21st ANNUAL BURN AWARENESS WEEK
February 5th to 11th
The BC Professional Fire Fighters’ Burn Fund’s 21st Annual Burn Awareness Week (BAW) program runs February 5th to 11th 2017.
Burn Awareness Week teaches kids to be responsible for their own safety, and helps make their families aware of potentially harmful situations. All Burn Awareness Week resources and curriculum are available online at burnfund.org
To encourage student participation, the Burn Fund runs the annual Burn Awareness Week Poster Contest. Every entrant receives a participation prize and fifty students will win money for their elementary school or BC Ministry of Education sanctioned distance education facility. There are seven regional prizes, including a $1,000 Grand prize and six $500 Regional prizes. Regions are the Lower Mainland (three winners), Vancouver Island, Kootenays, Northern BC and the Okanagan (one winner for each area). Forty-three students win runner-up prizes of $50 each for their school or distance education facility. Complete prize details, rules and regulations are available online.
Public and private elementary schools in British Columbia, parents, students – anyone – can access the program online, which includes burn awareness safety tip information, student activity sheets, quizzes, coloring pages, and animated videos. The program is available in PDF format for easy download and printing.
Educational, fun and interactive, the program includes age-appropriate safety lessons intended for K/Grade 1; Grade 2/3; Grade 4/5; and Grade 6/7.
The Burn Hazard
A majority of Canadian parents aren’t aware of the scald and burn hazards in their homes. A survey by Safe Kids Canada found that 70 per cent of Canadian parents did not know that the most common cause of burn injuries to children is scalds from hot liquids, such as spilled hot drinks and hot tap water, rather than fire.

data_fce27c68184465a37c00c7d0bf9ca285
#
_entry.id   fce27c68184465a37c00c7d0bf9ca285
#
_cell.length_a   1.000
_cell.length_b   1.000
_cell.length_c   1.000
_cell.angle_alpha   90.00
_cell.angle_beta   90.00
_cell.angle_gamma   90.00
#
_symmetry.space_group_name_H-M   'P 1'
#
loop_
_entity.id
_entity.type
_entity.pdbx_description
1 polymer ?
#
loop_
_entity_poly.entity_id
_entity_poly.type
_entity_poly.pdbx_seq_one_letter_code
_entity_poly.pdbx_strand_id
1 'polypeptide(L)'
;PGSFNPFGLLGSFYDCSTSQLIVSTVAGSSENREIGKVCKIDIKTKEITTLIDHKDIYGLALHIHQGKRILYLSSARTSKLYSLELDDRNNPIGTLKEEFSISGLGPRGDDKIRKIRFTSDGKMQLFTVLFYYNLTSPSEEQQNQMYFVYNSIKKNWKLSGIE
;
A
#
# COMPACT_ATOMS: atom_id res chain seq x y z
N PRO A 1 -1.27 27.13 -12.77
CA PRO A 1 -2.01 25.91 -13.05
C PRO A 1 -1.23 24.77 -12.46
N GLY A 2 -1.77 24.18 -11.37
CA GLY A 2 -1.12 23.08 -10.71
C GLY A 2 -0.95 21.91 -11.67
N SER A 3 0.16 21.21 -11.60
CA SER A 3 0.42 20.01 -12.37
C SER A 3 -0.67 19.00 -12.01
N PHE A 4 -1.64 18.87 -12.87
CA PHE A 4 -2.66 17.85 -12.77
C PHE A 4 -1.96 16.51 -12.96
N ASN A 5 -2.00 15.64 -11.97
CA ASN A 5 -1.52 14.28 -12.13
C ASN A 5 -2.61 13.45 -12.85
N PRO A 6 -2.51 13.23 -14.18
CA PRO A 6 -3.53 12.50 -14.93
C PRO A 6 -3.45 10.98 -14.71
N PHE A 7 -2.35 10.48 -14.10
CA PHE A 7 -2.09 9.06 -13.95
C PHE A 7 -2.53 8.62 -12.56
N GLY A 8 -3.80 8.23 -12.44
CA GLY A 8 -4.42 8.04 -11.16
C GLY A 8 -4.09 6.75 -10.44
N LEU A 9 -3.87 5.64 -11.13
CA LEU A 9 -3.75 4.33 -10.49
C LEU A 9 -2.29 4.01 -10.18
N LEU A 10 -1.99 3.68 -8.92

“Most adults realize that children need to be kept safe from fire or hot objects like the stove, but they do not realize that hot liquids are just as dangerous,” says Jason Milne, Burn Fund Director and Chair of the Burn Awareness Week Program. “Hot liquids burn just like fire.”
Each year, BC Children’s Hospital cares for as many as 280 children who have suffered a burn and over 550 hospital visits are required following the initial injury, for burn treatment and re-constructive surgery. The treatment is painful and prolonged, often resulting in long term consequences for the children such as disgurement, physical disability and emotional dysfunction.
The common sources of burns to young children are scalds from hot drinks or tap water. Contact burns from ovens or gas fireplaces are also frequently seen in this age group. Because’s a child’s skin in thinner than an adults, skin damage occurs quickly and at a lower temperature.